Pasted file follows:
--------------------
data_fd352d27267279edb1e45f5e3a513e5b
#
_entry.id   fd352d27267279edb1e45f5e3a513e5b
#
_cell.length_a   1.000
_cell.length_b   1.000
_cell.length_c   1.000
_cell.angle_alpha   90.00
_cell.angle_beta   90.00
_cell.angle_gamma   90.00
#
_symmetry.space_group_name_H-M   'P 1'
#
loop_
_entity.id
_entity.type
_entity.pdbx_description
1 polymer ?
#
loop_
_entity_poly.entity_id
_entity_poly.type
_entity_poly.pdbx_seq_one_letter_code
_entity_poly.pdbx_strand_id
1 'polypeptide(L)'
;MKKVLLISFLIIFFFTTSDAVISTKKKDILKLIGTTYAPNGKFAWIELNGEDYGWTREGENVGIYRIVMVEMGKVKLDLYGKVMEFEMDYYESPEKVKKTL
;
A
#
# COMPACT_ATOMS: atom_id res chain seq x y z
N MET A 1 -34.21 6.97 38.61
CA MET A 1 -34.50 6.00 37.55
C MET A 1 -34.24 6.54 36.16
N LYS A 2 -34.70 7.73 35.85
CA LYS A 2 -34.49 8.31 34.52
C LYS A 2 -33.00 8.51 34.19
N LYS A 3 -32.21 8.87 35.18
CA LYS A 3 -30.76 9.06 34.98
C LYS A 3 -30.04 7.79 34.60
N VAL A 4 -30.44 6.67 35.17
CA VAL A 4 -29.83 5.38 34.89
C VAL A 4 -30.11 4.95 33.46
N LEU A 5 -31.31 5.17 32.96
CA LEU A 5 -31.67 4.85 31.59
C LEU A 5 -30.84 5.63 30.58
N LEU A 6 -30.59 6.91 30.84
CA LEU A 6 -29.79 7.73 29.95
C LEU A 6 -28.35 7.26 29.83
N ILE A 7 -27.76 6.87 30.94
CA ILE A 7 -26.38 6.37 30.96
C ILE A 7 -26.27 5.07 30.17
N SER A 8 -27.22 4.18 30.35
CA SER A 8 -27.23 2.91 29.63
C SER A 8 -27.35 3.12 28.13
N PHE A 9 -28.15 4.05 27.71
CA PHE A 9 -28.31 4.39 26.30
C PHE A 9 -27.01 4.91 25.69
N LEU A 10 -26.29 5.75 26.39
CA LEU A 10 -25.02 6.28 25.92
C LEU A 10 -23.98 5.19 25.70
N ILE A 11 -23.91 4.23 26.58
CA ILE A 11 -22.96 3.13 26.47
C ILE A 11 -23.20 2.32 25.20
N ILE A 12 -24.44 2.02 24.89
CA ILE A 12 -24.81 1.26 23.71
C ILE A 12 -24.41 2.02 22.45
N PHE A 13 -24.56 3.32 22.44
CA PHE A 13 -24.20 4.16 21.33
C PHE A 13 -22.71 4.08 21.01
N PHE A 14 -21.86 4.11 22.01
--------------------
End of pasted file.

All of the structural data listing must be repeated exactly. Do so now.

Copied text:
data_fd352d27267279edb1e45f5e3a513e5b
#
_entry.id   fd352d27267279edb1e45f5e3a513e5b
#
_cell.length_a   1.000
_cell.length_b   1.000
_cell.length_c   1.000
_cell.angle_alpha   90.00
_cell.angle_beta   90.00
_cell.angle_gamma   90.00
#
_symmetry.space_group_name_H-M   'P 1'
#
loop_
_entity.id
_entity.type
_entity.pdbx_description
1 polymer ?
#
loop_
_entity_poly.entity_id
_entity_poly.type
_entity_poly.pdbx_seq_one_letter_code
_entity_poly.pdbx_strand_id
1 'polypeptide(L)'
;MKKVLLISFLIIFFFTTSDAVISTKKKDILKLIGTTYAPNGKFAWIELNGEDYGWTREGENVGIYRIVMVEMGKVKLDLYGKVMEFEMDYYESPEKVKKTL
;
A
#
# COMPACT_ATOMS: atom_id res chain seq x y z
N MET A 1 -34.21 6.97 38.61
CA MET A 1 -34.50 6.00 37.55
C MET A 1 -34.24 6.54 36.16
N LYS A 2 -34.70 7.73 35.85
CA LYS A 2 -34.49 8.31 34.52
C LYS A 2 -33.00 8.51 34.19
N LYS A 3 -32.21 8.87 35.18
CA LYS A 3 -30.76 9.06 34.98
C LYS A 3 -30.04 7.79 34.60
N VAL A 4 -30.44 6.67 35.17
CA VAL A 4 -29.83 5.38 34.89
C VAL A 4 -30.11 4.95 33.46
N LEU A 5 -31.31 5.17 32.96
CA LEU A 5 -31.67 4.85 31.59
C LEU A 5 -30.84 5.63 30.58
N LEU A 6 -30.59 6.91 30.84
CA LEU A 6 -29.79 7.73 29.95
C LEU A 6 -28.35 7.26 29.83
N ILE A 7 -27.76 6.87 30.94
CA ILE A 7 -26.38 6.37 30.96
C ILE A 7 -26.27 5.07 30.17
N SER A 8 -27.22 4.18 30.35
CA SER A 8 -27.23 2.91 29.63
C SER A 8 -27.35 3.12 28.13
N PHE A 9 -28.15 4.05 27.71
CA PHE A 9 -28.31 4.39 26.30
C PHE A 9 -27.01 4.91 25.69
N LEU A 10 -26.29 5.75 26.39
CA LEU A 10 -25.02 6.28 25.92
C LEU A 10 -23.98 5.19 25.70
N ILE A 11 -23.91 4.23 26.58
CA ILE A 11 -22.96 3.13 26.47
C ILE A 11 -23.20 2.32 25.20
N ILE A 12 -24.44 2.02 24.89
CA ILE A 12 -24.81 1.26 23.71
C ILE A 12 -24.41 2.02 22.45
N PHE A 13 -24.56 3.32 22.44
CA PHE A 13 -24.20 4.16 21.33
C PHE A 13 -22.71 4.08 21.01
N PHE A 14 -21.86 4.11 22.01